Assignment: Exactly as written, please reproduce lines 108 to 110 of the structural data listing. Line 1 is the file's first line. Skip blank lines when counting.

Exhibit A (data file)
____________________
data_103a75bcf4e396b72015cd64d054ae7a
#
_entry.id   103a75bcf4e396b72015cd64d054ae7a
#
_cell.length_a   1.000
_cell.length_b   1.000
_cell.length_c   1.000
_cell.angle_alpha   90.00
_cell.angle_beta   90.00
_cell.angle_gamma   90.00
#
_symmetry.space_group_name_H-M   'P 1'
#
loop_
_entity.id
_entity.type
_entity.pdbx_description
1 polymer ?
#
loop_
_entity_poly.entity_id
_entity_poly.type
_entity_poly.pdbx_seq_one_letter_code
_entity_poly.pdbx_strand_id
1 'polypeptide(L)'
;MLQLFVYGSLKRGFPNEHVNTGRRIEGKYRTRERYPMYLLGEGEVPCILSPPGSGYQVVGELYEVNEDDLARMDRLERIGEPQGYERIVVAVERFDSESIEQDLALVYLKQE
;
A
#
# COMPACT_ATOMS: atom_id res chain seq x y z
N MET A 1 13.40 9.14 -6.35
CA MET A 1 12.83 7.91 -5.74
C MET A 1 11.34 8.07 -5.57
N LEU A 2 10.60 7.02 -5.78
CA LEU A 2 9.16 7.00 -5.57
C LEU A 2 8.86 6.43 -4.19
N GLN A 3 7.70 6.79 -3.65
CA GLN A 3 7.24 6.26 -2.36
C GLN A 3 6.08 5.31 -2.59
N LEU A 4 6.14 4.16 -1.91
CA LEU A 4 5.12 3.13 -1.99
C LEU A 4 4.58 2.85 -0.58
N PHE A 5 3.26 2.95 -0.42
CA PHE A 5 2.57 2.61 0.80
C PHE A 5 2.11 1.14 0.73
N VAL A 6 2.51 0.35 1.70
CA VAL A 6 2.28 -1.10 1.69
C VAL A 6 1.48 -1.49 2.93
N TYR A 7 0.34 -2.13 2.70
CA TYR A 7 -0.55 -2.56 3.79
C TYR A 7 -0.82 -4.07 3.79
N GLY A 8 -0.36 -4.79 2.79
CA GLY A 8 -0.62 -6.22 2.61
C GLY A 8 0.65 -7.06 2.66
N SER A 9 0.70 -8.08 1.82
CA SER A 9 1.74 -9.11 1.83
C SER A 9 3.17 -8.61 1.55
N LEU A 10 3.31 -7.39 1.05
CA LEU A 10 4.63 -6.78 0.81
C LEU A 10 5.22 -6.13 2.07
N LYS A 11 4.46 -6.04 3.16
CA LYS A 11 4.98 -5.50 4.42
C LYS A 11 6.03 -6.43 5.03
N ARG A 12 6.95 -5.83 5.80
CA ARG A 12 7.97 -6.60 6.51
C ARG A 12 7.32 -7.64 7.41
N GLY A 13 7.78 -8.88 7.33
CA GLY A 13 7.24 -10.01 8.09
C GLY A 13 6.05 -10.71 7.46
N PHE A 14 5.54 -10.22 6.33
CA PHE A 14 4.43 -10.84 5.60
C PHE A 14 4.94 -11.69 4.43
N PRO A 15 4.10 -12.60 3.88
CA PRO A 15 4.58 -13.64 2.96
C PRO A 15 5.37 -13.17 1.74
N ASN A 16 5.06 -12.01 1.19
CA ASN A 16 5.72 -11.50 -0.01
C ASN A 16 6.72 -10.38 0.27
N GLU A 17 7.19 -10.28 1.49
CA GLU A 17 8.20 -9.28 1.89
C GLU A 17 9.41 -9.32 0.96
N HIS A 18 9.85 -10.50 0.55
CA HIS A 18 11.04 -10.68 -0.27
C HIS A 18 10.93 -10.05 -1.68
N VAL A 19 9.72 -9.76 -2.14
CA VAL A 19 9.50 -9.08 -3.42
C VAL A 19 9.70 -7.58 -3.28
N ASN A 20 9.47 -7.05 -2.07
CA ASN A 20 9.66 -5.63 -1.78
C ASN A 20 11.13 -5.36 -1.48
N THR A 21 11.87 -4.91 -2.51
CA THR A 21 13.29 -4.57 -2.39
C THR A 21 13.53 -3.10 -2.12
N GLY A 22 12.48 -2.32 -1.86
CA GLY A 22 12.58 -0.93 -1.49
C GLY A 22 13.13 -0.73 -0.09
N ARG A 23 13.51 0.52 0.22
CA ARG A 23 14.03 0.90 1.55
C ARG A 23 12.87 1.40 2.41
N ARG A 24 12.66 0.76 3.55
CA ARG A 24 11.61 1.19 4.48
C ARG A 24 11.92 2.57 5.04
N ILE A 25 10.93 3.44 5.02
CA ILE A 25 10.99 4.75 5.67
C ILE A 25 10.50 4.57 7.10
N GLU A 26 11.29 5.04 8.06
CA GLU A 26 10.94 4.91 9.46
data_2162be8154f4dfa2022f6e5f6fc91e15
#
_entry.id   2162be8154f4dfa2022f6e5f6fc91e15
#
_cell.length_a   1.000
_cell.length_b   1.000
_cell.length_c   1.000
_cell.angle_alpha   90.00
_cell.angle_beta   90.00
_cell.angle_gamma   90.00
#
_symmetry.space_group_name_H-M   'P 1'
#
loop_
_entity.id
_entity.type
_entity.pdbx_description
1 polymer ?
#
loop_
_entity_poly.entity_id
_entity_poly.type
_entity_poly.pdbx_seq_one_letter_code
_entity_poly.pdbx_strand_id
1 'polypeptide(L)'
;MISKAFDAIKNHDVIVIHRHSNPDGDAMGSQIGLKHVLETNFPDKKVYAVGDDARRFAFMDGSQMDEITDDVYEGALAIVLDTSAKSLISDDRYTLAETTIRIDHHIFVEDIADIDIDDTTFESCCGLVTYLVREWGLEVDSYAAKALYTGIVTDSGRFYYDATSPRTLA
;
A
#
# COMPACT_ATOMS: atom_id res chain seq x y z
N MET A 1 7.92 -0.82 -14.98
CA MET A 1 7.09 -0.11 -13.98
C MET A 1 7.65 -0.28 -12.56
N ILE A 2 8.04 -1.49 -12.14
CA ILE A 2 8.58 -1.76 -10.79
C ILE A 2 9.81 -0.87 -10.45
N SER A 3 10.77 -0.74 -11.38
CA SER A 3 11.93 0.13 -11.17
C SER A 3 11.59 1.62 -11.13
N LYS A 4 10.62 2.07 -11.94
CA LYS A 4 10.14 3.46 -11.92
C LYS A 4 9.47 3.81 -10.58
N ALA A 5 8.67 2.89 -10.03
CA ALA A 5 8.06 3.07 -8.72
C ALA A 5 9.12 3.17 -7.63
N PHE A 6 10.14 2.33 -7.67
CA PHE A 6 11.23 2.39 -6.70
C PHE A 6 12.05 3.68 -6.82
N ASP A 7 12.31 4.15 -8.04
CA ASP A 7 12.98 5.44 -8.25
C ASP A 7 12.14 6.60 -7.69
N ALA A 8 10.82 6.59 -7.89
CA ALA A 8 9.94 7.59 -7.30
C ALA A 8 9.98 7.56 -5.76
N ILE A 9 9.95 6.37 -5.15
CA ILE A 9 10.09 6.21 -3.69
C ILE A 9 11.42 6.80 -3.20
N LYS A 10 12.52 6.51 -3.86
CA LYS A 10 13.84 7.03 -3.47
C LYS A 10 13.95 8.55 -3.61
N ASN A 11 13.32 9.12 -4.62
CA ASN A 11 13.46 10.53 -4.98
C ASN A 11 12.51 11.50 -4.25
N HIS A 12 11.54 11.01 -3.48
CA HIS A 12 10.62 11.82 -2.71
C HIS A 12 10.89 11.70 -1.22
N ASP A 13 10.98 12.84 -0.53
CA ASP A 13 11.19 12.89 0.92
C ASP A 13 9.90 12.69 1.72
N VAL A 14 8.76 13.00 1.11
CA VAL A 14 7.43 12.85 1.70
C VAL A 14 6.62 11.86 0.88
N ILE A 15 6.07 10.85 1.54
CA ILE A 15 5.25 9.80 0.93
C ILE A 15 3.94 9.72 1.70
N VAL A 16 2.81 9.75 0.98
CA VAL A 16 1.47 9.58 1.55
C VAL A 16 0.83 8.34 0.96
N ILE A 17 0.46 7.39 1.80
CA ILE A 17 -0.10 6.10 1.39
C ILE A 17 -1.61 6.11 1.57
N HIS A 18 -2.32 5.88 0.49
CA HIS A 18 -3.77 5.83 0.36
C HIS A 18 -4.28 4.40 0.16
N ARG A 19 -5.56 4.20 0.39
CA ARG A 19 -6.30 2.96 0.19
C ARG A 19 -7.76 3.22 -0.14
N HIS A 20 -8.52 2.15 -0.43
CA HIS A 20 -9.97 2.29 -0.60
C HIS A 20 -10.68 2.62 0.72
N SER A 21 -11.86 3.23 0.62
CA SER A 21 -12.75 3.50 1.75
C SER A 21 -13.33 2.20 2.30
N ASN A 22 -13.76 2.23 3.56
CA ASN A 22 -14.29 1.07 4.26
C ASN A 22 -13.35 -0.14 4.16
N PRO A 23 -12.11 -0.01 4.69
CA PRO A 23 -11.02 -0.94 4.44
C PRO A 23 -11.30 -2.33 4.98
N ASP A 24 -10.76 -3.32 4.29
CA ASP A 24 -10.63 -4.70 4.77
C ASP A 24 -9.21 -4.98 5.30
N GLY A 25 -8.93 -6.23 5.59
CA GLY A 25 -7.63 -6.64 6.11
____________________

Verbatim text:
data_2162be8154f4dfa2022f6e5f6fc91e15
#
_entry.id   2162be8154f4dfa2022f6e5f6fc91e15